Sam is a bigger village than where we were last year. It’s more spread out; the school is on the edge of town, a mile plus away from where we’re staying. As a result, this year Gaston loaned us his small pick-up for transport. It has made a world of difference not only in getting people from four different places in the village out to the school but also in getting over to Doumandzou where Doug is working on the latrines. We also took an hour drive to the closest large town for resupplies.
From the first day of work here in Sam, people heard the hammering and came to help. A few stayed through the week, sweating and getting dirty and joking around alongside those of us from the states.
Pictured here is Yves, who is the caretaker at the house where Drew and Claire are staying. Desiree (with an accent at the end) is a neighbor of the school and he is strong and skillful. Xavier showed up and reminded us he helped in Doumandzou last year for the first week, but he’s from here. Floriant is our driver but he pitches in, even through a minor bout of malaria. The first day two women – Hortense and Marie Therese – were helping with the demolition. Somewhere we have a photo of Marie Therese removing rotten wood while continuing to clutch her pocketbook. With Christian and Eko we have a good number working on the different areas.
Rundown of the first week of work. At the school, it was removal of the leaky roof, windows and doors. That went fast but more slowly was the tedious, difficult task of taking out all the nails that had rusted solid in place for 50 years. If you look closely at the picture, you will see on the wall in the front of the school a pile of the bane of our lives this first week. I want to find the guy who invented these nail clasps that hold adjacent pieces of wood together with four nails on each board. They have worked well to hold trusses and cross pieces together for fifty years. Too well, though, as we struggle to remove each one.
Anyway, by the end of the week we started the rebuild, putting up what they call here “chevrons” but might be the purloins across the trusses. We’ll screw the new aluminum roofing into those chevrons. Claire, Terri and Mary are treating wood with some anti-termite concoction and Drew built saw horses that will double as scaffolding when we start painting.
Over in Doumandzou, Doug, Nguema and Gabriel have started laying the cement block the first latrine pit, and the second pit was dug by some hardy men from a nearby village. It’s all coming together, not sure how but I know behind it all are Bob and Gaston making all the right calls from Libreville.
One week down and we’ve settled in and have a nice routine. No work today, Sunday, but we hear there’s a soccer game between the two villages today. That should be good for a few photos for the next blog.
It’s hard to believe we’ve only been working three days. We have accomplished a lot, have hit our exhaustion thresholds and we still have 5 weeks to go!
We left Libreville on Sunday in caravan style. Gabonese volunteers from both villages drove us out. The long trip allowed us to get acquainted, stop for lunch of grilled meat and see a couple of the sites, as we crossed the equator.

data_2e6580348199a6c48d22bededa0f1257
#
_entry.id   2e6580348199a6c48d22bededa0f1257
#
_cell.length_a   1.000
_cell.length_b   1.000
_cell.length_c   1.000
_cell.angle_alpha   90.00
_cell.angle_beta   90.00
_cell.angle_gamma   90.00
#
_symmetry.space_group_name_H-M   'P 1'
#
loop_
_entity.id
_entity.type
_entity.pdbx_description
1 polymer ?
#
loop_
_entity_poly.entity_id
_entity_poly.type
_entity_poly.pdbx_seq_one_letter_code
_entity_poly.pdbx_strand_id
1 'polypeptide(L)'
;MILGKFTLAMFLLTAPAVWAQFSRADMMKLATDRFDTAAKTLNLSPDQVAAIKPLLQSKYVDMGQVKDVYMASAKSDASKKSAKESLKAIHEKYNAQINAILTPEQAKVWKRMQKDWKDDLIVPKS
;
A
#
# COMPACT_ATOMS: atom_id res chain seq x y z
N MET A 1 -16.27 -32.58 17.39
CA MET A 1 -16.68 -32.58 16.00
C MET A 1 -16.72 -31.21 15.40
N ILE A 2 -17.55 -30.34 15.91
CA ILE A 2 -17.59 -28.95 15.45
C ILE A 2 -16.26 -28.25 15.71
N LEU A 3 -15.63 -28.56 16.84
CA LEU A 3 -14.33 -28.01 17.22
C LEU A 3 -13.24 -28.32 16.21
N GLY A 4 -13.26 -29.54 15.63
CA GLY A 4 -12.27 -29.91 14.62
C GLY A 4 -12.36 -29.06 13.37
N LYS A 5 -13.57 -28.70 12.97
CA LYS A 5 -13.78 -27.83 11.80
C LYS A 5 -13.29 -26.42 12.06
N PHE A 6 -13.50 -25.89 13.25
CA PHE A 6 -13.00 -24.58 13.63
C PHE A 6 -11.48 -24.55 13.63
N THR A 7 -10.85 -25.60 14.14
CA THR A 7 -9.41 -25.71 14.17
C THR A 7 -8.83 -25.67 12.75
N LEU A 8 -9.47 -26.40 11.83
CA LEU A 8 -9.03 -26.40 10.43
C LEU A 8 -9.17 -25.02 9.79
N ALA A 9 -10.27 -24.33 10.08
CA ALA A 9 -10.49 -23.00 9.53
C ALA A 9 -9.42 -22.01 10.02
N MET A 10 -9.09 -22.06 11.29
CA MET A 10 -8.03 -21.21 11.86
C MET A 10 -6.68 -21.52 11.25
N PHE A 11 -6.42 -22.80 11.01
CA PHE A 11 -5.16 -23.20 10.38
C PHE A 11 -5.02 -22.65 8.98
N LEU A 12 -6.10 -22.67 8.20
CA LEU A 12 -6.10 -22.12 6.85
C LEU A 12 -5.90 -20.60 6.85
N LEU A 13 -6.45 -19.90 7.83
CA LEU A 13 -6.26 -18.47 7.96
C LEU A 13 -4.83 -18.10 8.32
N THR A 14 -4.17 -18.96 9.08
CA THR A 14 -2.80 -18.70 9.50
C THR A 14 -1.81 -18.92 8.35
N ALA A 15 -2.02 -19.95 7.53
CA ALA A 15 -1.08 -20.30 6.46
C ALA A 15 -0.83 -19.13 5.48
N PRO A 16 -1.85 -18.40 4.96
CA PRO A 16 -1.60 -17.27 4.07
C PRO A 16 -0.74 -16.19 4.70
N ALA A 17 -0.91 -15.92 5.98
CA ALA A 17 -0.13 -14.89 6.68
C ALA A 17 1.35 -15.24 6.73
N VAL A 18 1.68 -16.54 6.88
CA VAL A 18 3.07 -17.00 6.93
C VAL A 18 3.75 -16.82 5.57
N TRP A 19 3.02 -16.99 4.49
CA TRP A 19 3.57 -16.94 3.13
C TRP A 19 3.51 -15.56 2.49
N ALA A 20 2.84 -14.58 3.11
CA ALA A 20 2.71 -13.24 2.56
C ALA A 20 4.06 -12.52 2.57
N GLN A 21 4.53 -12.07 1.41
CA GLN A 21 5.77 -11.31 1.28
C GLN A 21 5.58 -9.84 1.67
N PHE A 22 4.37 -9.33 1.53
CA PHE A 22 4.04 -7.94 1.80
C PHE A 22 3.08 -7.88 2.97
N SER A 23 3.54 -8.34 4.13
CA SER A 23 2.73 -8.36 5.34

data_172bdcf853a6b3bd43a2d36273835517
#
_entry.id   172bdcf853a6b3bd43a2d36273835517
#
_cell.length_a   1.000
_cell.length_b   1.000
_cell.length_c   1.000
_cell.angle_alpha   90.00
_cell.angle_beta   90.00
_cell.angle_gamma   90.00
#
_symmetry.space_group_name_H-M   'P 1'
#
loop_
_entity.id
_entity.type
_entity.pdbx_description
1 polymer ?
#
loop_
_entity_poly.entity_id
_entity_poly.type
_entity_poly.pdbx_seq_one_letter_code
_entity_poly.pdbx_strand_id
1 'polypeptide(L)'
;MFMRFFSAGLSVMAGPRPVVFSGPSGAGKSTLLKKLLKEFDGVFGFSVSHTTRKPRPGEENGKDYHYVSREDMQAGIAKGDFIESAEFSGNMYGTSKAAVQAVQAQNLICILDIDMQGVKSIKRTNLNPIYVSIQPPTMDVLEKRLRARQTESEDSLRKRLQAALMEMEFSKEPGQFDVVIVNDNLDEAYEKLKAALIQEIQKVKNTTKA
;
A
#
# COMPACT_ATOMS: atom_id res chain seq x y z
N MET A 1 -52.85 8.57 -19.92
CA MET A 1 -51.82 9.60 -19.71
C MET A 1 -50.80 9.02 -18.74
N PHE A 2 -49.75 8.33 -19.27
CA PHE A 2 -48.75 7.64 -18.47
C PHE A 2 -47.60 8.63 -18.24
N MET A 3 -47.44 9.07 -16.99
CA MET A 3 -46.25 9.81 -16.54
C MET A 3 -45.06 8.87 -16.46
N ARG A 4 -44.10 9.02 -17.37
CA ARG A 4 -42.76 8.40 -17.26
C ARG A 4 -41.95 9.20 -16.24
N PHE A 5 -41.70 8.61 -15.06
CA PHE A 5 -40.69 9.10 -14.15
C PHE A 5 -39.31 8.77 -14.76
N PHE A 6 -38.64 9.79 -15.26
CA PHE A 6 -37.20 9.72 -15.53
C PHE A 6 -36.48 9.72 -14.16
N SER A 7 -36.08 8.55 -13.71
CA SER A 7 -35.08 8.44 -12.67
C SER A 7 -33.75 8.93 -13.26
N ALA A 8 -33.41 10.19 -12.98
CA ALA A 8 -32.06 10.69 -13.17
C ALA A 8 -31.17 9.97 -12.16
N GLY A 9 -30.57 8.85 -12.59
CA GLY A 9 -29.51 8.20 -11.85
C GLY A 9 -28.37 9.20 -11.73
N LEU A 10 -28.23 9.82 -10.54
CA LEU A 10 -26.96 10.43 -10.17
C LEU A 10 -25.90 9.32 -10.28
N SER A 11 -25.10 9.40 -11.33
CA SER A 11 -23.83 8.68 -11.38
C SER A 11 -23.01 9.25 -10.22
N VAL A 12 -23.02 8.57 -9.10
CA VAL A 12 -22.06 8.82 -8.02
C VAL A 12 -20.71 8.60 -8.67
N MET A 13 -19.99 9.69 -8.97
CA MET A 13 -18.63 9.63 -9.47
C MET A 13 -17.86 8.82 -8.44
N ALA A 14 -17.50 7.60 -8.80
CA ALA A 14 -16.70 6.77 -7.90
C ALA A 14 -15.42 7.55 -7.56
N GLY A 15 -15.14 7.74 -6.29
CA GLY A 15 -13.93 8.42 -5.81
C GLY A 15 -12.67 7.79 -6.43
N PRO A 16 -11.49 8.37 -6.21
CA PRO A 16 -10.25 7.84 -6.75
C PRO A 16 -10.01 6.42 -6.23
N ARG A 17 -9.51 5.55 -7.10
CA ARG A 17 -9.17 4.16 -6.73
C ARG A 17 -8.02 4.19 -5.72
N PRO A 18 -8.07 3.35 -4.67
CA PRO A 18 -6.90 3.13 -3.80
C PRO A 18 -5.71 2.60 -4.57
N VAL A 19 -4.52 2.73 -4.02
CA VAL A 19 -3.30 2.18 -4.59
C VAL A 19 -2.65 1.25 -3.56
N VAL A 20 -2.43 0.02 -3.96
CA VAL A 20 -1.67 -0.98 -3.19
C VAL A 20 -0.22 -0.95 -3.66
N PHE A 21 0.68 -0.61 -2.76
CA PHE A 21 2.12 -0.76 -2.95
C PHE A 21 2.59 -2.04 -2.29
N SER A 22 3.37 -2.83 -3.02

We had a wonderful dinner on arrival with all the contingent from Libreville and our hosts here. Then we split up to go to the places where we’re staying. Terri, Mary and John are staying in Giselle’s house while Drew and Claire are not far away in the house of one of Giselle’s family members. Doug continued on to Doumandzou with Gaston and settled into Papa’s house. All our lodging is comfortable; there’s electricity a couple of hours at night and indoor plumbing features. We are cooking on gas stoves and everyone is bending over backwards to make us feel at home. And we do.
Monday was a planning day. We were met at the school by students who sang and handed us a floral bouquet. We all then headed to Doumandzou where we worked last year. The reception by the children there has made the whole trip (this year and last). Nguema’s children came running up to us with the most genuine, heartfelt hugs. Gaston put on a nice meal for us, that included a forest cat that Nguema had killed that morning!
To the work: we started Tuesday in Sam with demolition being the order of the day. In some respects the school this year is in better shape, in others in worse shape, including a leaky, unsalvageable roof. By noon we had ripped out all the windows, by the end of the day the roof was off and we were bringing down the ceiling and rotted out roof framing. The work slowed down a little as we got into the tedious job of removing nails and small nail clasps that the 1960s volunteers seemed to love, too much as we wrestle to rip them out.
We started dismantling the first of the teachers houses, sand and tin roof was delivered, as were loads of wood. (Thanks Bob). If you ask, you can hear the story of the scorpion and the black mamba.
Over in Doumandzou, Doug is working with Nguema and Gabriel on the school latrines, pouring the footings for the cement block pits and finishing digging the second pit.
Those of us who were here last year keep talking of differences and small reminders of the work, but mostly about people who just show up and want to help and pitch in.
We have other stories, of dipping in the small stream after work to cool down, of power tools, of new friends.
This Sunday, we hear there’s going to be a soccer match between the two villages. Who do we root for?
The members of two different committees from the village of Sam organized a fete today to get the project started on the right foot.
At least 50 people filled the community center for the official welcome and send-off. It says a lot about the village that can boast a former minister, a senator, officials from the Ministry of Education, from the airport authority who all participated in the ceremony. There were speeches by Gaston Biyoghe and Giselle Ntoutoume as well as the President of the Resortissants de Sam Association (residents originally from Sam but living in Libreville.). John Dickson, on behalf of all those in Encore, thanked everyone and gave a brief history of our project mentioning how many people in the US and even Holland support this effort in Sam. Bob Weisflog also spoke, providing background on the Peace Corps in Gabon and on Marshall Erdman, the original architect for the school.
We were all thrilled that the US Ambassador Cynthia Akuetteh joined us. She had some wonderful, inspiring words of encouragement as well.
People present had fresh, fond memories of Peace Corps volunteers they remembered from Sam, many of them getting their start in the primary school that Peace Corps built in 1965 and that we will be repairing.